Here’s our route:


Ignore that max speed.  That would be against the law.  Plus I’m pretty sure we didn’t get up to 2614′ in the Appalachians.  Silly app.

I’m trying out a few different iPhone apps to track our progress, so these maps will undoubtedly vary in appearance.

The best I can describe the driving is that there’s a learning curve.  For the first two hours or so, driving took every bit of my attention, so much so that I couldn’t even really engage in conversation.  In aviation we talk a lot about “Situational Awareness” or “SA” for short.  It’s essentially a catch all term for having an instant-by-instant understanding of where you are, what’s around you, what the potential hazards are, your “energy state” (much more complex in an aircraft than an RV, but essentially how fast you’re going with a consideration of how fast you might want to be going a moment from now), the status of your equipment, a host of “what ifs,” etc etc.  That’s what driving this thing feels like — starting all over with driving SA, and needing much more of it than I was used to.  You can’t stop, turn, or change lanes quickly, you take up about 50′ of road front-to-back and all but about 2′ of the lane side to side, and the inputs you’re getting from the mirrors and cameras aren’t familiar.  Plus reverse is impossible without disconnecting the car you’re towing, so there’s some foresight required there as well.  Anyone who has driven a full-sized truck would probably yawn at this, but it’s new to me, and far more challenging than towing a boat.  I’m continually surprised by how much the entire thing flexes and yaws and buckles with every turn or gust of wind or bump in the road; I’d imagined motorhomes to have a much more solid feel to them.  We learned early on (i.e. well before today) that we needed child safety latches for the drawers to keep them from flying open and sending all our plates, pots, and pans flying across the floor during left turns.  All that said, after a few hours the driving felt pretty comfortable.

I found myself amazed that all this equipment is working together, as advertised.  Learning the motorhome systems was one thing, but two months ago the idea of buying a car we could tow, installing all the requisite aftermarket gear on it, and actually getting it and all our “stuff” on the road was completely overwhelming.  I had to break the task into tiny, achievable sub-parts to keep from throwing my hands up.  But here I was barreling down the road looking, via the camera I’d installed, at the car with the 2 bikes on top and the new base plate bolted to the frame and attached to the RV via the two telescoping bars and the wiring harness I’d wired, and sure enough, when I pressed the brake, the little light I’d installed in the dash came on, telling me that the cylinder and control box I’d bolted to the floor of the Outback and tied into its braking system was, indeed, pulling on the cable that I’d attached to the brake pedal and actuating the Outback’s brakes for me.  Amazed, but it also feels like a mini-victory.  This kind of thing was never in my skill set, so slogging through putting it all together, understanding how it works, and watching it actually function is far more satisfying to me than maybe it ought to be.  Perhaps you’re accusing me of risking a hurt shoulder while patting myself on the back, and I won’t argue with that.  In this case I highly recommend it though.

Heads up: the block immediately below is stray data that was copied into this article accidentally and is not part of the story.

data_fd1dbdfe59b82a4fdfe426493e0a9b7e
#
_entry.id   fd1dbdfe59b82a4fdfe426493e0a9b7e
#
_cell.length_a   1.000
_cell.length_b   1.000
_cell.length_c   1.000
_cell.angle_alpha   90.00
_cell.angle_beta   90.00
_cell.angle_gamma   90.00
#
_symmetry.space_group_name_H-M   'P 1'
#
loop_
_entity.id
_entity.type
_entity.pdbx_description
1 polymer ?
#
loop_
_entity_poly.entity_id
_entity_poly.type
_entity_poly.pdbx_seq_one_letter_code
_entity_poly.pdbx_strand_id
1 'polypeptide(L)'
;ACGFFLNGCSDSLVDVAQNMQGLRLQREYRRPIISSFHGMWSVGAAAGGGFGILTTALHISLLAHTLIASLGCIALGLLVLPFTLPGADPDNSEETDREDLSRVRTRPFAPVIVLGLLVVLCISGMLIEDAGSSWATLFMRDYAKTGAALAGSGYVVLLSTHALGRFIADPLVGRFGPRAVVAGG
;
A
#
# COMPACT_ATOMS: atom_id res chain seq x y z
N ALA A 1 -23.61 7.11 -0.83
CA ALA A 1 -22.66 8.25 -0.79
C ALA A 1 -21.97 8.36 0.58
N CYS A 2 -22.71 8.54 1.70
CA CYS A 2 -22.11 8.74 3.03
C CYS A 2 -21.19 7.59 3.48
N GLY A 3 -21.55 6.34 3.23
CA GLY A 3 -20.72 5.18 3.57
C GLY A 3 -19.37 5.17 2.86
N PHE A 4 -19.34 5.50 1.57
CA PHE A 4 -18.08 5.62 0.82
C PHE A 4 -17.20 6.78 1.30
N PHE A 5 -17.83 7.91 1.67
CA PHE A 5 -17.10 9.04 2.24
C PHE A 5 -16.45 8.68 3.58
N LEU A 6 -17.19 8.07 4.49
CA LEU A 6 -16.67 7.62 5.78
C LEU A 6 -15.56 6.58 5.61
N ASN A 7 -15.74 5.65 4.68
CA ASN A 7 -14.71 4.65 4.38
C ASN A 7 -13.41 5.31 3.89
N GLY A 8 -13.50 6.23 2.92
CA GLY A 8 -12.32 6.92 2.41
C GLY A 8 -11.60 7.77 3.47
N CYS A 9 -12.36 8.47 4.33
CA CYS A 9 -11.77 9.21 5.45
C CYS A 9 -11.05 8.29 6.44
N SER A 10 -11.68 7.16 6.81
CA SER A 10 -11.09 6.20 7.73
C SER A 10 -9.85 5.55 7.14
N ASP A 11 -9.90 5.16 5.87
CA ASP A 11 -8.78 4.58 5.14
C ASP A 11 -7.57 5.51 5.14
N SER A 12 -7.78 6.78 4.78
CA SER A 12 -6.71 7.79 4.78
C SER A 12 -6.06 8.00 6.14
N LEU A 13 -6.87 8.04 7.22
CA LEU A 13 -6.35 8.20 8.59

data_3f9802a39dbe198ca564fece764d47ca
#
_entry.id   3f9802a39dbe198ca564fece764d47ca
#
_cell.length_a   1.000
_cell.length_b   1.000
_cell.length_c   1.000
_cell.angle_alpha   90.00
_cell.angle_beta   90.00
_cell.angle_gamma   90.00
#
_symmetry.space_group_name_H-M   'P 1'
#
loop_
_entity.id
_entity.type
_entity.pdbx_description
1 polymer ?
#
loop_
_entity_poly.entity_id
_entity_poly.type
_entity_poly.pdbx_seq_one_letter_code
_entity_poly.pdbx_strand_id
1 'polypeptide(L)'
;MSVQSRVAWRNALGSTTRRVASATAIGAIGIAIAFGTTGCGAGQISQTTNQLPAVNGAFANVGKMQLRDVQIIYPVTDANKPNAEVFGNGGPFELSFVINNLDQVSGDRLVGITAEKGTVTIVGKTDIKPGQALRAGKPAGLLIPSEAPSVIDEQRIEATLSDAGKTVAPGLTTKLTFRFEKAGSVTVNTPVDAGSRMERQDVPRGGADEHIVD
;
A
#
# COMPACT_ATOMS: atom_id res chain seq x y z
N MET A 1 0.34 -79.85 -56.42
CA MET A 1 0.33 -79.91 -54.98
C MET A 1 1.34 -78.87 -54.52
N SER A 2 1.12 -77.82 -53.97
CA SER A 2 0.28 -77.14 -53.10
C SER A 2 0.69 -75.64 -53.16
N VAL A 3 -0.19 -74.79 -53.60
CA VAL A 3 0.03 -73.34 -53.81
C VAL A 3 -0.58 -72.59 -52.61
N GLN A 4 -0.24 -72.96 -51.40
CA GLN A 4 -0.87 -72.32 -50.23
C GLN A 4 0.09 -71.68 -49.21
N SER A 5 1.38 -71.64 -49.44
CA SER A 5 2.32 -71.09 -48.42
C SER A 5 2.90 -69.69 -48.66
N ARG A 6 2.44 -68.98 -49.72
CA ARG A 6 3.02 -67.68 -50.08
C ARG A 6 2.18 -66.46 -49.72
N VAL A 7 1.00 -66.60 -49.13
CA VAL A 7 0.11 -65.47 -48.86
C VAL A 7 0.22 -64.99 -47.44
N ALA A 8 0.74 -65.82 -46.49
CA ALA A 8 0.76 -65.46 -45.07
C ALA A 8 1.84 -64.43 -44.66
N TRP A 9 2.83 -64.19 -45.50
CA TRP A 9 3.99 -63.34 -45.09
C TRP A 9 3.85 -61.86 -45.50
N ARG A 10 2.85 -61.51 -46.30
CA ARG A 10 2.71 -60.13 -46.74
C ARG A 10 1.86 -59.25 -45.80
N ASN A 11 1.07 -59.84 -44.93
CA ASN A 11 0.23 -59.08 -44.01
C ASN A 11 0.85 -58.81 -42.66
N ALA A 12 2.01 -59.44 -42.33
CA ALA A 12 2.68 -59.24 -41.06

The route was pretty, but not mind-blowing.  I think we were all wrapped up in fairly heavy introspection/processing.  Still are.  And with that, I’ll sign off, other than to say that the KOA is….. interesting.  And I promise most posts won’t be this long.  Unless they are.

4 thoughts on “Departure